Djou slams Mainland group's new ads
By Derrick DePledge
Advertiser Government Writer
Honolulu City Councilman Charles Djou said yesterday that new campaign advertisements against him by national Democrats are an "outside interference" in the special election for Congress and should be rejected by voters.
The Democratic Congressional Campaign Committee, which helps elect Democrats nationally, has paid for ads in Hawai'i that criticize the Republican Djou for signing a pledge by an anti-tax group promising that he would not vote to raise taxes.
The ad claims the pledge means Djou would "protect tax breaks for companies that ship jobs overseas."
"There should be no need for a Mainland Democrat group to be involved in Hawai'i elections unless they are afraid of how the people of Hawai'i will vote," Djou said in an e-mail to The Advertiser. "My position on issues is there for all to see, and the votes that I have taken are clear, honorable and correct."
The DCCC, concerned that former congressman Ed Case and state Senate President Colleen Hanabusa will split the Democratic vote in the May special election, is expected to spend heavily in Hawai'i to prevent a Djou victory.
The DCCC is reportedly so worried about a loss in President Obama's hometown urban Honolulu congressional district that it has considered taking sides between Case and Hanabusa.
Case, who campaigns on his independence and his desire to change the political culture in Hawai'i and Washington, D.C., has a new ad that stresses he is a Democrat. Previous Case ads have avoided the party label.
Local Democrats who have backed Hanabusa, including U.S. Sen. Daniel Inouye and prominent labor leaders, have stood behind the state Senate president despite reports that national Democrats may go with Case.
Inouye has said he expects to meet with U.S. House Speaker Nancy Pelosi, D-Calif., when he returns to Washington next week to urge the DCCC not to endorse Case.
One local Democratic strategist, speaking on condition of anonymity, said Hanabusa may be in better position than Case to launch a get-out-the-vote operation in the all-mail special election because of her support among unions and traditional Democrats.
Case has higher name recognition, but may not be able to raise as much campaign money as Hanabusa or have the ability to deploy as much grassroots help without union support, the strategist said. Hanabusa's campaign said in a news release last night it had raised more than $450,000 in the last quarter.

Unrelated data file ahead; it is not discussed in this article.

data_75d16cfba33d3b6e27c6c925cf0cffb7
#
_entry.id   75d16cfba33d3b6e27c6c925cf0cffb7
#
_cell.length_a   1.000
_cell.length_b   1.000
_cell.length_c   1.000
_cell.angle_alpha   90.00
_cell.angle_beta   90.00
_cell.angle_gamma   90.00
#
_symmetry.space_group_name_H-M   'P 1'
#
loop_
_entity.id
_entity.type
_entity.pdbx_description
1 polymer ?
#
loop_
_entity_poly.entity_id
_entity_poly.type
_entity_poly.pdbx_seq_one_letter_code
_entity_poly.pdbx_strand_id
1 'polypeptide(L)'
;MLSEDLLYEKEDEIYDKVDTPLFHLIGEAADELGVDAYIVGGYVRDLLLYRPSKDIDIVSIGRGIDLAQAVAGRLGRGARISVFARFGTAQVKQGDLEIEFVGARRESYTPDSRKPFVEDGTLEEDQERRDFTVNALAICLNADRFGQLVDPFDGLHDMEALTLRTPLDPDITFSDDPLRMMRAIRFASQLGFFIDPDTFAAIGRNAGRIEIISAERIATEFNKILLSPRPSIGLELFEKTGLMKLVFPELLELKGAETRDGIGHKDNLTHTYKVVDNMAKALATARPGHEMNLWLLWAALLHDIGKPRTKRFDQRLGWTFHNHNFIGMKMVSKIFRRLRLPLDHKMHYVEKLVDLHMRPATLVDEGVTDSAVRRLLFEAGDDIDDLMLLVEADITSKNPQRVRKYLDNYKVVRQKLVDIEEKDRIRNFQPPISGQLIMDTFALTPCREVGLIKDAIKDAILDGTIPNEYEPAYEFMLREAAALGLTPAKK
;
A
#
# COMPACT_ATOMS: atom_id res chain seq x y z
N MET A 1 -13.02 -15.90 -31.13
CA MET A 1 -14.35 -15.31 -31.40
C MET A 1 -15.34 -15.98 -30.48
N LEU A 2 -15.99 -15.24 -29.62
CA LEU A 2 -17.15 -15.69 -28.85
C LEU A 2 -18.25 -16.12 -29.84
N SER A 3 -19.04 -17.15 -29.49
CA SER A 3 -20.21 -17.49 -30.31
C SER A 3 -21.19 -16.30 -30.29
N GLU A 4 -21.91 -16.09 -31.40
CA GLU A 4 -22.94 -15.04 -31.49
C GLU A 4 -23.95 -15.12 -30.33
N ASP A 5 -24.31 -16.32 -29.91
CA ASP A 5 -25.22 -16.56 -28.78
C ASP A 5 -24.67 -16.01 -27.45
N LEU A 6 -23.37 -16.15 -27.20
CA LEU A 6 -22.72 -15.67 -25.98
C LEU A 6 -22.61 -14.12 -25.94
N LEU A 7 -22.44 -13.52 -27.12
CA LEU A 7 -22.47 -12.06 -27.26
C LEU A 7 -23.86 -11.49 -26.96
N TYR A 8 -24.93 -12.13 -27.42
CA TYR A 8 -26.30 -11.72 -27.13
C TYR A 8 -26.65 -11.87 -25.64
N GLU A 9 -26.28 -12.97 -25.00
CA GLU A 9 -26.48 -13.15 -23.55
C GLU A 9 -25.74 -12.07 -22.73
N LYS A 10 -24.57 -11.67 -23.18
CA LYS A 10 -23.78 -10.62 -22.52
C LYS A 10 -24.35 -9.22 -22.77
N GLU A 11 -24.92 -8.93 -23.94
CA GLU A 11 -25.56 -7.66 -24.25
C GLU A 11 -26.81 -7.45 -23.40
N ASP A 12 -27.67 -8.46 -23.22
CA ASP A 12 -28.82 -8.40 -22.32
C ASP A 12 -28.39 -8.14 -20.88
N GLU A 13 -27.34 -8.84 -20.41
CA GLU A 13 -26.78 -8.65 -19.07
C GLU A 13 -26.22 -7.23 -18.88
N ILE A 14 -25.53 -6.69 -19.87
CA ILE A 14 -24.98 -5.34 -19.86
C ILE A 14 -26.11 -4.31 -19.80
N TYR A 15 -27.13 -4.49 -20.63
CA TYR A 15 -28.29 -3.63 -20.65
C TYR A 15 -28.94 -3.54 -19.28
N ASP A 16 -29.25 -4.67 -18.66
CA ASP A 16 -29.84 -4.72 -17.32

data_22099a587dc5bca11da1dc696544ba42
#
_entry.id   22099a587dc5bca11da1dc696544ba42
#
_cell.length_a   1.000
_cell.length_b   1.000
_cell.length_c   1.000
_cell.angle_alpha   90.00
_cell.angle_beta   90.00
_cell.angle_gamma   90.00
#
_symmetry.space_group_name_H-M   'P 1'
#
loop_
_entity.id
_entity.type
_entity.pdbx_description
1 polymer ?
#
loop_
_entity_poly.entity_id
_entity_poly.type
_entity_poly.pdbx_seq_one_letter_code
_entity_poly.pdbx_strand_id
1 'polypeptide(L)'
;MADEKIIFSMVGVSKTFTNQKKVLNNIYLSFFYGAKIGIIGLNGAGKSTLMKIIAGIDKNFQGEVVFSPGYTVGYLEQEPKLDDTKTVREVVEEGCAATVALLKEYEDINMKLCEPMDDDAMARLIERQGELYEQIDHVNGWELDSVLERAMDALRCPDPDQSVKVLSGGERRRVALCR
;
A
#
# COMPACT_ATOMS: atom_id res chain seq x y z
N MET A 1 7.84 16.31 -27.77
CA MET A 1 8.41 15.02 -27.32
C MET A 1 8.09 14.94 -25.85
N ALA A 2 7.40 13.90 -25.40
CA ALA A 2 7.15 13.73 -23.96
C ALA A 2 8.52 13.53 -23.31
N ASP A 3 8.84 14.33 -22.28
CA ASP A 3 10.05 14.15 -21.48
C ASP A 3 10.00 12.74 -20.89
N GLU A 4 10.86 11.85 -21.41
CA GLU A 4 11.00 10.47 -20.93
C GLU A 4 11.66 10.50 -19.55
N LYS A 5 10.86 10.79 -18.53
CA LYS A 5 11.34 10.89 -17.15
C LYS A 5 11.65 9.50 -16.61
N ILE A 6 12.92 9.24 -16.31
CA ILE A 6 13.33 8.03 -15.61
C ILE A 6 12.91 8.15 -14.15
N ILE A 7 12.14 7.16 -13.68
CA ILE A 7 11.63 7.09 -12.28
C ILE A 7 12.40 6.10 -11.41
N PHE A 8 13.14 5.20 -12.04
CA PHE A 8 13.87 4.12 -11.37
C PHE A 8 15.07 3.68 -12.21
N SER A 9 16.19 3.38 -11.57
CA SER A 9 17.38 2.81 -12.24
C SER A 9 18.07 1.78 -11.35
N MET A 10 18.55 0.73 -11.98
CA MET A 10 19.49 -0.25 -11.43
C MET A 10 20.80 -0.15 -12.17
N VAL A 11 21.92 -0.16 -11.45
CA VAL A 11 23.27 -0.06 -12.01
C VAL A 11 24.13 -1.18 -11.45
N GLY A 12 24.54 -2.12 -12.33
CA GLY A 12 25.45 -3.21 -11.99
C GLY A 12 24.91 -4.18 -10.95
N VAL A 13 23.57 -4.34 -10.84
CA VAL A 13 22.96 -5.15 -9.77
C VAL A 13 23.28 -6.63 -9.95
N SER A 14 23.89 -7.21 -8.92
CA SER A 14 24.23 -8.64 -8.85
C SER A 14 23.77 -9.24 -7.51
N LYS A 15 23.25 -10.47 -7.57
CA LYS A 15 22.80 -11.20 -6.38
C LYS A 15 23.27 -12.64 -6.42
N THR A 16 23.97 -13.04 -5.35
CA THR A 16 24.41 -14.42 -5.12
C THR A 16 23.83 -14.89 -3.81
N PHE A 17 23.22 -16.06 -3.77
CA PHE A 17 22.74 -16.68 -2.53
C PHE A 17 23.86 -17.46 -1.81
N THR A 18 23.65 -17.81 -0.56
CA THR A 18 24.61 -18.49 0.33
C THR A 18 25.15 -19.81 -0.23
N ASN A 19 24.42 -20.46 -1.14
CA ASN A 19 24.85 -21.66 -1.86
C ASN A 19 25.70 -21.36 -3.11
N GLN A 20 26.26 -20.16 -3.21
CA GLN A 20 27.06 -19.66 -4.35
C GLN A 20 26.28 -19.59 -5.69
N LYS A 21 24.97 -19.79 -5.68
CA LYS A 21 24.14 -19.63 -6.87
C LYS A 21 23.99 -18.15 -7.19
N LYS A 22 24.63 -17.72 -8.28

Case has declined requests to talk about campaign strategy.
Dante Carpenter, the chairman of the Democratic Party of Hawai'i, said Djou poses a challenge. But he said he hopes national Democrats will stay neutral and let local Democrats decide between Case and Hanabusa.
"Sooner or later they are going to have to make a decision," Carpenter said. "It may be difficult for some, easy for others, but that's the fortunes of war. That's politics."
Local Republicans have said a Djou victory would be comparable to U.S. Sen. Scott Brown's GOP upset in Massachusetts in January.
The Brown comparisons have brought national attention to the special election in Hawai'i, but have put Djou in the crosshairs in a state with a history of voting for Democrats.
Djou, like Case, often describes himself as an independent not beholden to a party.
"I do not have second thoughts on being compared to Scott Brown," Djou said. "I am, however, Charles Djou and running my own campaign for Congress in Hawai'i and not a campaign for the Senate in Massachusetts.
"I am disappointed the DCCC has resorted to dirty politics and neither Ed or Colleen will stand up and denounce the DCCC's unethical behavior."
The National Republican Congressional Committee has listed Djou as a contender, the second tier of its candidate grooming effort. An NRCC spokeswoman could not say yesterday whether Republicans would counter the DCCC's ads.
Americans for Tax Reform, the national conservative group that asks candidates to sign an anti-tax pledge, released a statement yesterday arguing that the DCCC misrepresented the meaning behind the pledge.
The group said it wants candidates, like Djou, "to put their no-new-taxes rhetoric in writing. Candidates tend to talk a big game about never wanting to raise taxes. Why not simply ask them to put it in writing? A promise has more validity when put down for all to see. Djou has done just that and should be applauded for his decision."
Several Democrats in Congress have signed the pledge, although most who have signed are Republicans.